Like most companies, the MBA institute has one primary goal: Maximizing Profit. So, it takes the following steps to achieve this goal:
- By increasing the revenue earned on each student enrollment
The MBA institute extracts a huge sum of money from the students as course fees. In fact, every year they keep on increasing their course fees without improving the quality of education provided. Thus, the students are forced to pay hefty amounts without gaining industry-oriented knowledge or placement in the corporate sector.
- By reducing the expense incurred by the Institute
The Management Institute hires inexperienced faculty members with poor industry-connect to reduce the salary expense. Also, by providing minimal internship opportunities and limited industry interactions and placements, the institute successfully saves upon the expenses incurred on the facilities. This, however, does not provide the students with the industry skills required for placement drives.
Both the steps taken by the MBA Institute to maximize their profits are against the student’s interests. In the first case, the student pays expensive course fees and gets a poor quality education in return. While, in the second case, the student is not provided with a placement in the corporate sector. Thus, both the steps are not in favour of the student.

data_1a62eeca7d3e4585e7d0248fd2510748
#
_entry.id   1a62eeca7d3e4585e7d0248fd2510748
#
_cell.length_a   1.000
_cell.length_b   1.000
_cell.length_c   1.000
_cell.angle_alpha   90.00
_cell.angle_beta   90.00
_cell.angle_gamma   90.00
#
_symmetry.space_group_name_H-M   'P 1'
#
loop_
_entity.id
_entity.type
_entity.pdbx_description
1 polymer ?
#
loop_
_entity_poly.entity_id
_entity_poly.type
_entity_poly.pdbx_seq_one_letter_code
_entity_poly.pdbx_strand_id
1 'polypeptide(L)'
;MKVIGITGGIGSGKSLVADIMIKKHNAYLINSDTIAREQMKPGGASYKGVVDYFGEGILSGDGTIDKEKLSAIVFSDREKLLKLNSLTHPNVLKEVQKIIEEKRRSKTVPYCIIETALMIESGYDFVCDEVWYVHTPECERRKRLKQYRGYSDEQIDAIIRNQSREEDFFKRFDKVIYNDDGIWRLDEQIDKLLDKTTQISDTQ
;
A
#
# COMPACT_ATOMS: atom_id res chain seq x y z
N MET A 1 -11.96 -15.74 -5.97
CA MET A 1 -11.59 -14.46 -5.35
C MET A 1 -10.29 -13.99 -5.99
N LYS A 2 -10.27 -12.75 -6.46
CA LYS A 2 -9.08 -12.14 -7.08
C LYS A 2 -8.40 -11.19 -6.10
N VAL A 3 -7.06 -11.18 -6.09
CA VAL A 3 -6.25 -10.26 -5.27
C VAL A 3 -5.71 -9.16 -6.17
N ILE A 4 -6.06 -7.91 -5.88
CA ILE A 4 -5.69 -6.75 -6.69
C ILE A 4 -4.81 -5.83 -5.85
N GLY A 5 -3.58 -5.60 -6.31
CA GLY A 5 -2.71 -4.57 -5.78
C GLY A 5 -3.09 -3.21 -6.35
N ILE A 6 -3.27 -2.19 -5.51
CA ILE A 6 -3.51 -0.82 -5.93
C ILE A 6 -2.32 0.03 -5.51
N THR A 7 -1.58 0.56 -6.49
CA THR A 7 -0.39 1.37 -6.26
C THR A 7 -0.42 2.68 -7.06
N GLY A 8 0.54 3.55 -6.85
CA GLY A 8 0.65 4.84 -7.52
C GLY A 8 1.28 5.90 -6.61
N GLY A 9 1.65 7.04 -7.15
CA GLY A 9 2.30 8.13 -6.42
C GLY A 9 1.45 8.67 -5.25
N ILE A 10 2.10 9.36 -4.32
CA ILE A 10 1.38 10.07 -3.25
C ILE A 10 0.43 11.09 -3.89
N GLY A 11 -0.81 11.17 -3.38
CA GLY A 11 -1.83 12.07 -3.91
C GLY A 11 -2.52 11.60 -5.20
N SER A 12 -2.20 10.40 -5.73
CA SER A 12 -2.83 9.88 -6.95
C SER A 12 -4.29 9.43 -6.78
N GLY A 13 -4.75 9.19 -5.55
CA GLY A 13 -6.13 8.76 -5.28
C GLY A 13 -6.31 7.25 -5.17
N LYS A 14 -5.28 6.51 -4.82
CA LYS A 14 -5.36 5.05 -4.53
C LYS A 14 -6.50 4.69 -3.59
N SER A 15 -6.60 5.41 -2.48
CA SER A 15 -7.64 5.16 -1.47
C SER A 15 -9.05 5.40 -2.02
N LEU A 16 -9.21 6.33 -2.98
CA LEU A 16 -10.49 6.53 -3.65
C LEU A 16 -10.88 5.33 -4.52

What makes Sunstone Eduversity different?
Sunstone Eduversity focuses on training students to become industry-ready and takes full responsibility of placing a student in a well-paid job. In fact, it is India’s first management institute to adopt the ‘Pay After Placement’ model for its PGDM course.
According to this unique model, a student would start the course by paying a small registration fee. After the course gets completed and the student gets placed, he would pay 12 times of the monthly salary as his course fees. Till date, Sunstone Eduversity has a 100% placement record with over 200 recruitment companies.
Now let’s see how Sunstone Eduversity earns its revenue.
Let’s assume that Sunstone Eduversity was only able to place around 80% of its students. According to the ‘Pay After Placement’ model, the remaining 20% of students will not pay the course fees. Thus, Sunstone would be at a loss.
Sunstone Eduversity follows a unique business model where the goal of the company is inclined with the student. This implies that the company will gain its profit only when it will be able to provide the student with better placement.
In fact, the ‘Pay After Placement’ model has proved to be quite beneficial for the students in the following three ways:
- It reduces the financial risks and encourages students to pursue Management courses.
- It aligns the goals of Management students and the institute which regains the lost trust between them.
- It focuses on career and industry-ready students as the final outcome, rather than a degree.
Thus, the company will gain the maximum profit only when the student prospers.